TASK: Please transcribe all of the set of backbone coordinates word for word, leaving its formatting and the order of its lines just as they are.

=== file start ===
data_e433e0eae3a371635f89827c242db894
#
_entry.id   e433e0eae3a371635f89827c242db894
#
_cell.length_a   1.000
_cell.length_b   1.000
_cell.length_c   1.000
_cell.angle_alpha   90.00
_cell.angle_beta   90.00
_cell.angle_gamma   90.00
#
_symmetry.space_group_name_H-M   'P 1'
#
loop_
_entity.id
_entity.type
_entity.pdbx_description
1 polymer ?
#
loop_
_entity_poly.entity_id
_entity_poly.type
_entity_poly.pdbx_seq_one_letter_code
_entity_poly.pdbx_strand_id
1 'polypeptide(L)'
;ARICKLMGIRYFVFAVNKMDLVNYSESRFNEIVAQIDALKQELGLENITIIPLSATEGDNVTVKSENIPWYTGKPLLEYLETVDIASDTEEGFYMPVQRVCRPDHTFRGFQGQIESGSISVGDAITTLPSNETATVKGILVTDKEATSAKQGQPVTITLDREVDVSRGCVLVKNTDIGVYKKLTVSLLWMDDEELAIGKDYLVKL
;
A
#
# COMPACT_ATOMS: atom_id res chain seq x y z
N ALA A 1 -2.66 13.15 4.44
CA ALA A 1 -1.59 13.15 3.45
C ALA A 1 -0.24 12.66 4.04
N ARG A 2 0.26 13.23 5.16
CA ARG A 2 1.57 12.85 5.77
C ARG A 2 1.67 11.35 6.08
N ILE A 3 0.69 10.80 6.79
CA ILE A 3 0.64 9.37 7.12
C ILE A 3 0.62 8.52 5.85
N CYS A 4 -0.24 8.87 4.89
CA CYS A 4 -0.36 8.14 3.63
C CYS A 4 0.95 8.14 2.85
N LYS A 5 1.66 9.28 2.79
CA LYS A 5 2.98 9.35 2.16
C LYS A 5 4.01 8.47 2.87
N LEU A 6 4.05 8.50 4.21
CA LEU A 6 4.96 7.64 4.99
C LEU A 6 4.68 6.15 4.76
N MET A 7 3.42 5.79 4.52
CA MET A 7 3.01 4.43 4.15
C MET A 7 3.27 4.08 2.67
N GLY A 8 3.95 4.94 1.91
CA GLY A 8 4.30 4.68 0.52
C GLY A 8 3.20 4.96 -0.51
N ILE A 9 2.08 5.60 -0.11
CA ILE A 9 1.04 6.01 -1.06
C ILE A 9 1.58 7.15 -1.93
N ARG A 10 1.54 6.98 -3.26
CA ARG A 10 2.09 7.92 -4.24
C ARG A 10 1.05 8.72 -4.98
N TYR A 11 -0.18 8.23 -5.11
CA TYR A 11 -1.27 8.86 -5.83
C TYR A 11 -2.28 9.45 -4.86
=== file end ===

data_e433e0eae3a371635f89827c242db894
#
_entry.id   e433e0eae3a371635f89827c242db894
#
_cell.length_a   1.000
_cell.length_b   1.000
_cell.length_c   1.000
_cell.angle_alpha   90.00
_cell.angle_beta   90.00
_cell.angle_gamma   90.00
#
_symmetry.space_group_name_H-M   'P 1'
#
loop_
_entity.id
_entity.type
_entity.pdbx_description
1 polymer ?
#
loop_
_entity_poly.entity_id
_entity_poly.type
_entity_poly.pdbx_seq_one_letter_code
_entity_poly.pdbx_strand_id
1 'polypeptide(L)'
;ARICKLMGIRYFVFAVNKMDLVNYSESRFNEIVAQIDALKQELGLENITIIPLSATEGDNVTVKSENIPWYTGKPLLEYLETVDIASDTEEGFYMPVQRVCRPDHTFRGFQGQIESGSISVGDAITTLPSNETATVKGILVTDKEATSAKQGQPVTITLDREVDVSRGCVLVKNTDIGVYKKLTVSLLWMDDEELAIGKDYLVKL
;
A
#
# COMPACT_ATOMS: atom_id res chain seq x y z
N ALA A 1 -2.66 13.15 4.44
CA ALA A 1 -1.59 13.15 3.45
C ALA A 1 -0.24 12.66 4.04
N ARG A 2 0.26 13.23 5.16
CA ARG A 2 1.57 12.85 5.77
C ARG A 2 1.67 11.35 6.08
N ILE A 3 0.69 10.80 6.79
CA ILE A 3 0.64 9.37 7.12
C ILE A 3 0.62 8.52 5.85
N CYS A 4 -0.24 8.87 4.89
CA CYS A 4 -0.36 8.14 3.63
C CYS A 4 0.95 8.14 2.85
N LYS A 5 1.66 9.28 2.79
CA LYS A 5 2.98 9.35 2.16
C LYS A 5 4.01 8.47 2.87
N LEU A 6 4.05 8.50 4.21
CA LEU A 6 4.96 7.64 4.99
C LEU A 6 4.68 6.15 4.76
N MET A 7 3.42 5.79 4.52
CA MET A 7 3.01 4.43 4.15
C MET A 7 3.27 4.08 2.67
N GLY A 8 3.95 4.94 1.91
CA GLY A 8 4.30 4.68 0.52
C GLY A 8 3.20 4.96 -0.51
N ILE A 9 2.08 5.60 -0.11
CA ILE A 9 1.04 6.01 -1.06
C ILE A 9 1.58 7.15 -1.93
N ARG A 10 1.54 6.98 -3.26
CA ARG A 10 2.09 7.92 -4.24
C ARG A 10 1.05 8.72 -4.98
N TYR A 11 -0.18 8.23 -5.11
CA TYR A 11 -1.27 8.86 -5.83
C TYR A 11 -2.28 9.45 -4.86